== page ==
Red List of habitat categories and criteria descriptions

Pressures and threats

  • Human intrusions and disturbances
    • Other human intrusions and disturbances
  • Pollution
    • Pollution to surface waters (limnic, terrestrial, marine & brackish)
  • Natural System modifications
    • Human induced changes in hydraulic conditions
  • Climate change
    • pH-changes
    • Sea-level changes

Habitat restoration potential

Since the ability of the components of this habitat to disperse is very limited and the habitat is largely affected by water acidification and sea level rise, recovery is likely to be over a long time scale. It is worthy to note that the growth of the main engineering species is very slow and therefore its recovery capacity very limited. The search for intervention activities that could also include transplantations of the three different species that inhabit this habitat type are needed.

Trends in extent

Average current trend in quantity

Decreasing Decreasing
EU28 EU28+

Trends in quality

Average current trend in quality

Decreasing Decreasing
EU28 EU28+

Conservation and management needs

There are no specific conservation actions in place for this habitat at the present time although more than 50% of the habitat is thought likely to be present within Mediterranean Marine Protected Areas (MPAs) and Natura 2000 sites. No reefs are protected in Cyprus, while Turkey protects less than 20% of their reefs. Regulation of coastal development and measures to minimise potential environmental threats, such as those associated with water quality and trampling would benefit this habitat. Better knowledge about this habitat is also needed to determine appropriate conservation measures.

List of conservation and management needs

  • Measures related to spatial planning
    • Other marine-related measures
    • Establish protected areas/sites
    • Legal protection of habitats and species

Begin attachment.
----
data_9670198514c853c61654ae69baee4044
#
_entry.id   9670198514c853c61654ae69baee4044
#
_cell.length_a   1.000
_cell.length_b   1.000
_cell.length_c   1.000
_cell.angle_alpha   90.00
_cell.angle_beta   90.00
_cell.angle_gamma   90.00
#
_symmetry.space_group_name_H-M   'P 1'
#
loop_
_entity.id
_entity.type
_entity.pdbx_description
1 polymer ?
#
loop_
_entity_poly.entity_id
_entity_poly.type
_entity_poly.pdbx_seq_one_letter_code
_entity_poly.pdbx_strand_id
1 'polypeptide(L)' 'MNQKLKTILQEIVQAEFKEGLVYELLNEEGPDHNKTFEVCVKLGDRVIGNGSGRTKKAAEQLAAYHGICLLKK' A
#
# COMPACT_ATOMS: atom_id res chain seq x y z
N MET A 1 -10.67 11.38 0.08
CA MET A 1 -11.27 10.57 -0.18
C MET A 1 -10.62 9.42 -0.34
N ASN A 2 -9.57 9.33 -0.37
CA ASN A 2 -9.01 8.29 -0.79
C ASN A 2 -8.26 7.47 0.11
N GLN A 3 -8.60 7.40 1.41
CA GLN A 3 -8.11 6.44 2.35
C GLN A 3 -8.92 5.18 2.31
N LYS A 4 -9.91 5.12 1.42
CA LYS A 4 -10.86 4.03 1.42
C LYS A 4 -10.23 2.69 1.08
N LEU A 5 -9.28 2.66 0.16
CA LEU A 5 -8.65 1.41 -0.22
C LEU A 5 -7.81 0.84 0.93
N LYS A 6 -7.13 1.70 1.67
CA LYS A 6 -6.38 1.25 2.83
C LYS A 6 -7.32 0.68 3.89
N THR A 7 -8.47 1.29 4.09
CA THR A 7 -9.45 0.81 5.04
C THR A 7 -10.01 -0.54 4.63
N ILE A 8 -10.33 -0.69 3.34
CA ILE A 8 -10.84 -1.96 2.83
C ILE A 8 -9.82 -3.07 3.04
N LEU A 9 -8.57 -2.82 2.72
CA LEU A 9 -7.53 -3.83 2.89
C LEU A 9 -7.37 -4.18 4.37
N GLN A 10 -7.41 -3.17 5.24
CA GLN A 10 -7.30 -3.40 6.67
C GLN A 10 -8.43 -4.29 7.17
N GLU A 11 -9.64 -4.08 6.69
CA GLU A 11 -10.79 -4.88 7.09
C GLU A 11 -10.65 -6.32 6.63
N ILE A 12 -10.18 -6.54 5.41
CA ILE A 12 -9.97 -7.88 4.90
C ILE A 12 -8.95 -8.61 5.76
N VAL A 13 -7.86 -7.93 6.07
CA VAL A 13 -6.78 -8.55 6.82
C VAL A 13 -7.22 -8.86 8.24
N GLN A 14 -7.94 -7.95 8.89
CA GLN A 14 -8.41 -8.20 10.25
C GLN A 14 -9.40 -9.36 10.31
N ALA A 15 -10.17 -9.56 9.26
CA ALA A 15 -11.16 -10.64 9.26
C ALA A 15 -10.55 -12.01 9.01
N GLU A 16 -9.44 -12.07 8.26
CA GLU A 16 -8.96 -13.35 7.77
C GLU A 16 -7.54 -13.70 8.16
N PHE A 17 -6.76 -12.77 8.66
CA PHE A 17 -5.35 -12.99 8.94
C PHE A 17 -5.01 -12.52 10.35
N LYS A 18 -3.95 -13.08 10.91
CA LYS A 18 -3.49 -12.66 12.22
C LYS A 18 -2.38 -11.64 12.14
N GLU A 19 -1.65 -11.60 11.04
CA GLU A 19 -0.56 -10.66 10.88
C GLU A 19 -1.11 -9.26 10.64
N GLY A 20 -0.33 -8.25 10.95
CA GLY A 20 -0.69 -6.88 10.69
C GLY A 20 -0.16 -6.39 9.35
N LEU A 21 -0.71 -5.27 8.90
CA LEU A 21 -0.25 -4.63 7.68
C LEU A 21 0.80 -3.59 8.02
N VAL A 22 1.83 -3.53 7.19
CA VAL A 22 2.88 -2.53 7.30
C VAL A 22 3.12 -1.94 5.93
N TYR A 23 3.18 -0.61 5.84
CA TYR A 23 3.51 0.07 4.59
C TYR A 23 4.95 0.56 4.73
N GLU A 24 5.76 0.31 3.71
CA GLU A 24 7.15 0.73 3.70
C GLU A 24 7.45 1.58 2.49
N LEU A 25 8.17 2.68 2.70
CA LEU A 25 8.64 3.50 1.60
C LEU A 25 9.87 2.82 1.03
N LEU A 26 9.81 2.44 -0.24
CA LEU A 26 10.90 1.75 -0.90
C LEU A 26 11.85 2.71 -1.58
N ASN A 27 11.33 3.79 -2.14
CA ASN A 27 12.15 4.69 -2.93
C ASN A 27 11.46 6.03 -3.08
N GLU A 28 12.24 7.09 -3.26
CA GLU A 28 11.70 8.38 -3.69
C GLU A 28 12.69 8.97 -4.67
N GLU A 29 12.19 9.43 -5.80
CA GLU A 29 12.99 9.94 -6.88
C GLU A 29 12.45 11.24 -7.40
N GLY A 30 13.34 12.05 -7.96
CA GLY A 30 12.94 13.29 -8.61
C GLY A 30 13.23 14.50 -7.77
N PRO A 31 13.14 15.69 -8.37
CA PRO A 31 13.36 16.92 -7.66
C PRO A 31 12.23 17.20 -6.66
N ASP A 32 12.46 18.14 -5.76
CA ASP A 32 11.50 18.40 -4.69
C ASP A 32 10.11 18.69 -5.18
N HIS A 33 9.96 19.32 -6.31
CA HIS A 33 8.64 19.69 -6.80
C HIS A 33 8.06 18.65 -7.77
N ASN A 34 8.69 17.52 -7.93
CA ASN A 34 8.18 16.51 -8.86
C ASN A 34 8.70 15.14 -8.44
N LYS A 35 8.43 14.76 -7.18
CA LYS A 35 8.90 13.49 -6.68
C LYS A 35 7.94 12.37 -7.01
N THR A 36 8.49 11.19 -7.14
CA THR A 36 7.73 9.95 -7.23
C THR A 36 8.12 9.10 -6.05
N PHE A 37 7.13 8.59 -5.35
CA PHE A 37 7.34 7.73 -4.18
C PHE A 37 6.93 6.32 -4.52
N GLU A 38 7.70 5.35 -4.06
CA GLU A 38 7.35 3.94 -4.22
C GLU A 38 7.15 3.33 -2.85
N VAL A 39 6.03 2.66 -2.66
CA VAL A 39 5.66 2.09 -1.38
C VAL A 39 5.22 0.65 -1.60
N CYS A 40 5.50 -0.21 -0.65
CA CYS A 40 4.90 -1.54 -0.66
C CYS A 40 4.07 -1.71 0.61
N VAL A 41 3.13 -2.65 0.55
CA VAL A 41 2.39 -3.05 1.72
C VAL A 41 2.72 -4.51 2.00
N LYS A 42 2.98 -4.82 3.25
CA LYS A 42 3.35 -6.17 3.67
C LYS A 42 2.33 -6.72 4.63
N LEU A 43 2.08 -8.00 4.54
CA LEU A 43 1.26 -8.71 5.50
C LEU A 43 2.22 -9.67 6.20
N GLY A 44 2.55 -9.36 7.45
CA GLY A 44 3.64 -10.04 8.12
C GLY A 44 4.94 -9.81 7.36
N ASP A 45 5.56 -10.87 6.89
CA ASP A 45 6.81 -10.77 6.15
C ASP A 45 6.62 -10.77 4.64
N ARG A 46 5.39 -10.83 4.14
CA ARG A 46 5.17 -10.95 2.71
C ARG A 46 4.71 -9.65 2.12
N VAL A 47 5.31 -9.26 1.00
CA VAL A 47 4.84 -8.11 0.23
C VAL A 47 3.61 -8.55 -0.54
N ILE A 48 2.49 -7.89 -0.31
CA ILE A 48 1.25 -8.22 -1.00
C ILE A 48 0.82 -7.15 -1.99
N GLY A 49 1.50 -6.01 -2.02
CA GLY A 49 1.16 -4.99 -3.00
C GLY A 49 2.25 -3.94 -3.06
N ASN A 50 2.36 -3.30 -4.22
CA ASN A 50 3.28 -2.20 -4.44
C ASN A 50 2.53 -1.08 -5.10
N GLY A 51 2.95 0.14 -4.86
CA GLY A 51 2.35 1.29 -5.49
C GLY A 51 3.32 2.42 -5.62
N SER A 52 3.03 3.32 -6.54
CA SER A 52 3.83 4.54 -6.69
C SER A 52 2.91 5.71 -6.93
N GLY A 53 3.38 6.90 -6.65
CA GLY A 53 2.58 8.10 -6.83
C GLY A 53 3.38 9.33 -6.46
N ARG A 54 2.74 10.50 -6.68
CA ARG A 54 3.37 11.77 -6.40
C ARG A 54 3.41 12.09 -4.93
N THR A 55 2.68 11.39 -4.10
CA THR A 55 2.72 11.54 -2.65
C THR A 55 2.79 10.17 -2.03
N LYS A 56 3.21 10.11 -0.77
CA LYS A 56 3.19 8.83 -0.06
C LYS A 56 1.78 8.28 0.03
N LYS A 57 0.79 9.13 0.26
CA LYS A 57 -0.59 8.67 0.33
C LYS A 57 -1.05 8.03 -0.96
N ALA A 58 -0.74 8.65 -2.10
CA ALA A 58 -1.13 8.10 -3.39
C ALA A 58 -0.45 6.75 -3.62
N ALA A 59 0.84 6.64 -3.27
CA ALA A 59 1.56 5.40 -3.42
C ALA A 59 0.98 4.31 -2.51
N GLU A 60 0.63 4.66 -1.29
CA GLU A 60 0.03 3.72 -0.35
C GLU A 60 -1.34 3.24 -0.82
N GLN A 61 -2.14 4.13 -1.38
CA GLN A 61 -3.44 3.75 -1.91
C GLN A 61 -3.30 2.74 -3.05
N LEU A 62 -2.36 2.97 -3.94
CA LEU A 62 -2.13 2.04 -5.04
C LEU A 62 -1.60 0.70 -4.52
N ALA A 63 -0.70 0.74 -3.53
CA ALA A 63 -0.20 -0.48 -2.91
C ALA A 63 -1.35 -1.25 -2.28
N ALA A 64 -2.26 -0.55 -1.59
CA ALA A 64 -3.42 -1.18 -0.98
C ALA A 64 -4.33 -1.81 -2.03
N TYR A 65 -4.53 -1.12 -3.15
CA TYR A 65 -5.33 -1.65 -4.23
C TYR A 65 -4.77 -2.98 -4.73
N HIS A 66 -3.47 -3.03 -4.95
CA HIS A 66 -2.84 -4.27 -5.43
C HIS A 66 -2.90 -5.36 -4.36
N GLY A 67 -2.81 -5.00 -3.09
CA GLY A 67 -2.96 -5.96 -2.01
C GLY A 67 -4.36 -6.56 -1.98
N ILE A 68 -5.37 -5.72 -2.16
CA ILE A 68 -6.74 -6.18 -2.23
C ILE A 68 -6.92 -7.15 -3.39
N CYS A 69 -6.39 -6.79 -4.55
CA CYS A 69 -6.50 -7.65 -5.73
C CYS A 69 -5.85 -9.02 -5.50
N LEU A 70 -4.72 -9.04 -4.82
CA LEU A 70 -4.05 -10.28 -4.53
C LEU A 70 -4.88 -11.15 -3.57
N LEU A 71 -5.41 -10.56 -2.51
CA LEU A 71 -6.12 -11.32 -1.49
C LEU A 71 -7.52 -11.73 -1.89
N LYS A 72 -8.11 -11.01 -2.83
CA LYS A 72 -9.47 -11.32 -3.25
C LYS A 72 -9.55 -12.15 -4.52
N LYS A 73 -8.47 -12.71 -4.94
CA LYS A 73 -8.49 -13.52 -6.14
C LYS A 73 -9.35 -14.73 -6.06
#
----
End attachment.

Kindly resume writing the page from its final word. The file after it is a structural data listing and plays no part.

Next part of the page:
For each habitat a distribution map was produced from a wide variety of sources indicating known and potential occurrences of the habitat in 10x10 km grids within Europe. Occurrences in grid cells were given in two classes: actual distribution from relatively reliable sources (surveys, expert knowledge), and potential distribution based on models or less reliable indicators. Please download the fact sheet to see the map.

Geographic occurrence and trends

Seas Present or presence uncertain Current area of habitat (Km2) Recent trend in quantity (last 50 years) Recent trend in quality (last 50 years)
Aegian-Levantine Sea Present Unknown Decreasing Decreasing
Ionian Sea and the Central Mediterranean Sea
Western Mediterranean Sea
Adriatic Sea

Extent of Occurrence, Area of Occupancy and habitat area

Extent of Occurrence (EOO) (Km2) Area of Occupancy (AOO) Current estimated Total Area Comment
EU28 1,305,051 27 Unknown EOO and AOO have been calculated on the available data. Although this data set is known to be incomplete the figures exceed the thresholds for threatened status.
EU28+ 37 Unknown EOO and AOO have been calculated on the available data. Although this data set is known to be incomplete the figures exceed the thresholds for threatened status.
AOO = the area occupied by a habitat measured in number of 10x10 km grid cells.
EOO = the area (km2) of the envelope around all occurrences of a habitat (calculated by a minimum convex polygon).

Characteristic species

Not available

Vegetation types

Relation to vegetation types (syntaxa)

Not available

Other classifications

Not available
European Environment Agency (EEA)